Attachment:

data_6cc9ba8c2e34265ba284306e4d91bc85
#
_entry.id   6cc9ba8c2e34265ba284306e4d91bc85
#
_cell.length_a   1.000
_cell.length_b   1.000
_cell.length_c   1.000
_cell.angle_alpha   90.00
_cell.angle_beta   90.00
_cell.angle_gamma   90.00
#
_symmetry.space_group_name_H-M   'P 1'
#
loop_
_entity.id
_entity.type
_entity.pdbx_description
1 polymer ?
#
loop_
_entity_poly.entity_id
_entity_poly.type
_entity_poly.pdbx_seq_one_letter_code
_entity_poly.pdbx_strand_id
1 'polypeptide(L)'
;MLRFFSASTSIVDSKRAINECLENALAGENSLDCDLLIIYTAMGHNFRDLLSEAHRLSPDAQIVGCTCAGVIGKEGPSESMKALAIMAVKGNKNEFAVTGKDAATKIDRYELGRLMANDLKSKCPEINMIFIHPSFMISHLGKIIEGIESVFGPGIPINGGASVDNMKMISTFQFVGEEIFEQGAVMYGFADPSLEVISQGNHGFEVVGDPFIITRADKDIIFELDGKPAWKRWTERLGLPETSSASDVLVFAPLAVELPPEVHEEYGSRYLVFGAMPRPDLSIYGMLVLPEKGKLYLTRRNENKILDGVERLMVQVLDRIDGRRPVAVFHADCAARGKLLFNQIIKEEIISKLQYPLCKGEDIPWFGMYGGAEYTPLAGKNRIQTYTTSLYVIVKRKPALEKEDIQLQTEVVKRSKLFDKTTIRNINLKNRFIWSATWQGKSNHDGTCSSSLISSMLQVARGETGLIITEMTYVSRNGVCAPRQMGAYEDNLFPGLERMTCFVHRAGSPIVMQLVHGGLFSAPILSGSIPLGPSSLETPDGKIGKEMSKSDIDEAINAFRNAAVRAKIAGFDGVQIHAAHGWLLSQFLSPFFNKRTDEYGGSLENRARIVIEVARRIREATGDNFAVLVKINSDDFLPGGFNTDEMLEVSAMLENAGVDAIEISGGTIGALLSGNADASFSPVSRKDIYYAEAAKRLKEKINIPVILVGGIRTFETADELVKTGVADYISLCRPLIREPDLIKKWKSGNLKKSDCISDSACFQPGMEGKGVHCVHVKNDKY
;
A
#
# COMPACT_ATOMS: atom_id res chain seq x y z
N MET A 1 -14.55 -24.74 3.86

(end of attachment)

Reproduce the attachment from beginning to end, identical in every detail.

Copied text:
data_6cc9ba8c2e34265ba284306e4d91bc85
#
_entry.id   6cc9ba8c2e34265ba284306e4d91bc85
#
_cell.length_a   1.000
_cell.length_b   1.000
_cell.length_c   1.000
_cell.angle_alpha   90.00
_cell.angle_beta   90.00
_cell.angle_gamma   90.00
#
_symmetry.space_group_name_H-M   'P 1'
#
loop_
_entity.id
_entity.type
_entity.pdbx_description
1 polymer ?
#
loop_
_entity_poly.entity_id
_entity_poly.type
_entity_poly.pdbx_seq_one_letter_code
_entity_poly.pdbx_strand_id
1 'polypeptide(L)'
;MLRFFSASTSIVDSKRAINECLENALAGENSLDCDLLIIYTAMGHNFRDLLSEAHRLSPDAQIVGCTCAGVIGKEGPSESMKALAIMAVKGNKNEFAVTGKDAATKIDRYELGRLMANDLKSKCPEINMIFIHPSFMISHLGKIIEGIESVFGPGIPINGGASVDNMKMISTFQFVGEEIFEQGAVMYGFADPSLEVISQGNHGFEVVGDPFIITRADKDIIFELDGKPAWKRWTERLGLPETSSASDVLVFAPLAVELPPEVHEEYGSRYLVFGAMPRPDLSIYGMLVLPEKGKLYLTRRNENKILDGVERLMVQVLDRIDGRRPVAVFHADCAARGKLLFNQIIKEEIISKLQYPLCKGEDIPWFGMYGGAEYTPLAGKNRIQTYTTSLYVIVKRKPALEKEDIQLQTEVVKRSKLFDKTTIRNINLKNRFIWSATWQGKSNHDGTCSSSLISSMLQVARGETGLIITEMTYVSRNGVCAPRQMGAYEDNLFPGLERMTCFVHRAGSPIVMQLVHGGLFSAPILSGSIPLGPSSLETPDGKIGKEMSKSDIDEAINAFRNAAVRAKIAGFDGVQIHAAHGWLLSQFLSPFFNKRTDEYGGSLENRARIVIEVARRIREATGDNFAVLVKINSDDFLPGGFNTDEMLEVSAMLENAGVDAIEISGGTIGALLSGNADASFSPVSRKDIYYAEAAKRLKEKINIPVILVGGIRTFETADELVKTGVADYISLCRPLIREPDLIKKWKSGNLKKSDCISDSACFQPGMEGKGVHCVHVKNDKY
;
A
#
# COMPACT_ATOMS: atom_id res chain seq x y z
N MET A 1 -14.55 -24.74 3.86